Coming back from learning about product management in other organizations into our own world bring up comparisons. While comparison can be helpful in uncovering knowledge gaps and points of interest, they can also trigger the 'not enough'.

Here's a paraphrase of what a senior PM told me in a conversation -

I've been following this product manager from another company on Twitter and the methods and form of thinking they use is so advanced in comparison to my organization and how I work on things in my day-to-day, I feel that when I'm not implementing those advanced frameworks at my workplace I'm not practicing product management to its full extent.

on being enough

I wish I could claim that I'm some sort of zen-master that's above the feelings of vagueness and comparisons, I'm not. However, with product experience and self-reflecting I practice I learned a few things that may be helpful if you find yourself caught in the 'I'm not enough' similar mindset.

Regardless of what your day to day as a product manager looks like, whether aspiring or senior, it's the identity you adopt that determine who you are: You are a problem solver, dedicated to understanding the ecosystem your consumers live in, identifying their pain points and think about ways you can build a better world of them. This kernel of truth is what I defer to when feelings of not being enough are creeping in - I am enough because I advocate for the people using my products and I'm entrusted with the privilege of building something for them.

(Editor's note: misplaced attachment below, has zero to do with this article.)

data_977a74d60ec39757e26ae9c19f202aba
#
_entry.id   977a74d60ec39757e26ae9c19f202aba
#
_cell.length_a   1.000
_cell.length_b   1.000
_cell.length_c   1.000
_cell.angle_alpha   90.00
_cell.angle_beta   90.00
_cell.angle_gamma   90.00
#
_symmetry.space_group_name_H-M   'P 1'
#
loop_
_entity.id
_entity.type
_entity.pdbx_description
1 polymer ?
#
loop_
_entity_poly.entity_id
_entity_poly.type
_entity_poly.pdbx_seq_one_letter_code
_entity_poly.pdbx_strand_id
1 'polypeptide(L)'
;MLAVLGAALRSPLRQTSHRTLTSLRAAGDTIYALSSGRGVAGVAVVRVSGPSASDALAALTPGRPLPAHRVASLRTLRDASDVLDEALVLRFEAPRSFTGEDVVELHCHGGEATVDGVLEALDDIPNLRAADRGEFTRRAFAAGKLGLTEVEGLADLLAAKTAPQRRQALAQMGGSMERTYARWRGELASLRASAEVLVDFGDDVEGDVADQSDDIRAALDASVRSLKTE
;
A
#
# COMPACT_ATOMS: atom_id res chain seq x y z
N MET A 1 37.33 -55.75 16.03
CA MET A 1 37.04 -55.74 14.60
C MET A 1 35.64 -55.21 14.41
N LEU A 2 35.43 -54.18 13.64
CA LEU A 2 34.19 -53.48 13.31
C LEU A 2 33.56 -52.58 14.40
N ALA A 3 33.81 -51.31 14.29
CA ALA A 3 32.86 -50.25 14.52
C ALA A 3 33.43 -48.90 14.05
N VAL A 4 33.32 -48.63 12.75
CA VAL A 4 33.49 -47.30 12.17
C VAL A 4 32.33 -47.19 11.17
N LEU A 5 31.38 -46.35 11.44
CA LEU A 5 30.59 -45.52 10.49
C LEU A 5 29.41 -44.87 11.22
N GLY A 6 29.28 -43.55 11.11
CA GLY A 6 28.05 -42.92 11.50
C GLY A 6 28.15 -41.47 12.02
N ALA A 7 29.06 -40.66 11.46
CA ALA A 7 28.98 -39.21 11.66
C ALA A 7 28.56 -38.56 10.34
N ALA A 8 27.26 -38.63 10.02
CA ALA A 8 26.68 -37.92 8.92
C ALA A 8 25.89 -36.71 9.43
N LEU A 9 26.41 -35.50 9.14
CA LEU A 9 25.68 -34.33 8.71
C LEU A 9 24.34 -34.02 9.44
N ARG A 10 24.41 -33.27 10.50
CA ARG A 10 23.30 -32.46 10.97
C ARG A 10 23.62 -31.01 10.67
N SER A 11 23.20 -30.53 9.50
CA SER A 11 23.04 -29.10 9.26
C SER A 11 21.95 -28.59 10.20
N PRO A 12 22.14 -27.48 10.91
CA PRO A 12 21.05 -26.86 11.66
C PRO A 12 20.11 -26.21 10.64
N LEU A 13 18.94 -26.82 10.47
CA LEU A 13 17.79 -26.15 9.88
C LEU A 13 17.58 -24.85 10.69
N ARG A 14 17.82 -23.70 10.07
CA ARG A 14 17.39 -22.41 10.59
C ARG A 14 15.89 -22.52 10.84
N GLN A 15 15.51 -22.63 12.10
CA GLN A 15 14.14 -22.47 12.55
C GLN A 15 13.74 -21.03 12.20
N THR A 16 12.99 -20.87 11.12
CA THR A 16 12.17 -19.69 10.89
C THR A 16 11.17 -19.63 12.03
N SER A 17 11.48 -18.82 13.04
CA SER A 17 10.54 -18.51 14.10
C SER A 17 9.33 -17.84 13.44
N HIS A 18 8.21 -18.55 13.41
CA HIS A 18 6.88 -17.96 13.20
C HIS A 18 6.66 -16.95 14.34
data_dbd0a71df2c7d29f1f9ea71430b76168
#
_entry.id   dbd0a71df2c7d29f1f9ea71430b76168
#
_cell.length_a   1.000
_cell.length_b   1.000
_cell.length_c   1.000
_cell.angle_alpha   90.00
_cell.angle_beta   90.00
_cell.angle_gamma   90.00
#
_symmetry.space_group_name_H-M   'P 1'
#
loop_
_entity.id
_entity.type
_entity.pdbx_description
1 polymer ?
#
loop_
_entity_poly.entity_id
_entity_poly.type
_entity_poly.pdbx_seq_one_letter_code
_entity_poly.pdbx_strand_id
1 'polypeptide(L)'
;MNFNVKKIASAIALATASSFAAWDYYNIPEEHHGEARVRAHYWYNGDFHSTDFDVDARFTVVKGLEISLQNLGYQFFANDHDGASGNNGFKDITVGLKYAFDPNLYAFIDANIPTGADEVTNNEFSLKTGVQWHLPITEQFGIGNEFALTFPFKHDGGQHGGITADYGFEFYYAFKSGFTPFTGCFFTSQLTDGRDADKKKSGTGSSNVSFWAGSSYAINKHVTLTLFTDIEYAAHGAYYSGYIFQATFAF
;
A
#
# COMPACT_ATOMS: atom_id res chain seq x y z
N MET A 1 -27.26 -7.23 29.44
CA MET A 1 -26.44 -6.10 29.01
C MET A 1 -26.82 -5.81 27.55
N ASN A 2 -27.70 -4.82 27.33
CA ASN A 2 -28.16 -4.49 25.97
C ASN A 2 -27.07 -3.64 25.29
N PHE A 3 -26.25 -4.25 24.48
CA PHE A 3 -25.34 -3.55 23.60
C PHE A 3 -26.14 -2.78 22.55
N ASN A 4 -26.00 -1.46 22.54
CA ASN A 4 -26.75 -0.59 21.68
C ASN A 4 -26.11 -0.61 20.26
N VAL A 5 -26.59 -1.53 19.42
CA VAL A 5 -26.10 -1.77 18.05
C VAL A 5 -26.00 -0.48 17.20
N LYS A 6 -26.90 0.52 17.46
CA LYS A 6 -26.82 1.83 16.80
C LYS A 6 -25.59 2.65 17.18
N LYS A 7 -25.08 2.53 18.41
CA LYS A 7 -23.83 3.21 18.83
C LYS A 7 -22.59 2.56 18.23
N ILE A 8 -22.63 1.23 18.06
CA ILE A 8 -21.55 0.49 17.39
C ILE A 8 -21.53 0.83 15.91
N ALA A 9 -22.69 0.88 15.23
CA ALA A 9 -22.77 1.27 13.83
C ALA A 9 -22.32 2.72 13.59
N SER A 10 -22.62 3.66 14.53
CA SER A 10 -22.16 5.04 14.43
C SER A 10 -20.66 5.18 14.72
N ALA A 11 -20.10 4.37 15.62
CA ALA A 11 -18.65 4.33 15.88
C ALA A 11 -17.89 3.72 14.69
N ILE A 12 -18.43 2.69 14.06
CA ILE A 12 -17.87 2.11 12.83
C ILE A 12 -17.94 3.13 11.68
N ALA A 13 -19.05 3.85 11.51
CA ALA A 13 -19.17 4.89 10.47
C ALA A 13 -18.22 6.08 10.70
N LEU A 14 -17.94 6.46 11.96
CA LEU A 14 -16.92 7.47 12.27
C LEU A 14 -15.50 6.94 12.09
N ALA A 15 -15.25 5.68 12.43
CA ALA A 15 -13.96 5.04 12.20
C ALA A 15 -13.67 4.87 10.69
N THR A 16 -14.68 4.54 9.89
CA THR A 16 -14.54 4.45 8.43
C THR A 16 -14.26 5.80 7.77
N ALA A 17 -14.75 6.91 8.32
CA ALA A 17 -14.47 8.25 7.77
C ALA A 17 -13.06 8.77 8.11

Adopting empathy and curiosity in the context of a product (also in life, but we're product focused here) isn't something you need a product manager certification or a special title for: As an aspiring product manager, developing product sense and asking 'why things are built the way they are' and 'how could this be better' isn't something that's gated behind that product gig you're after.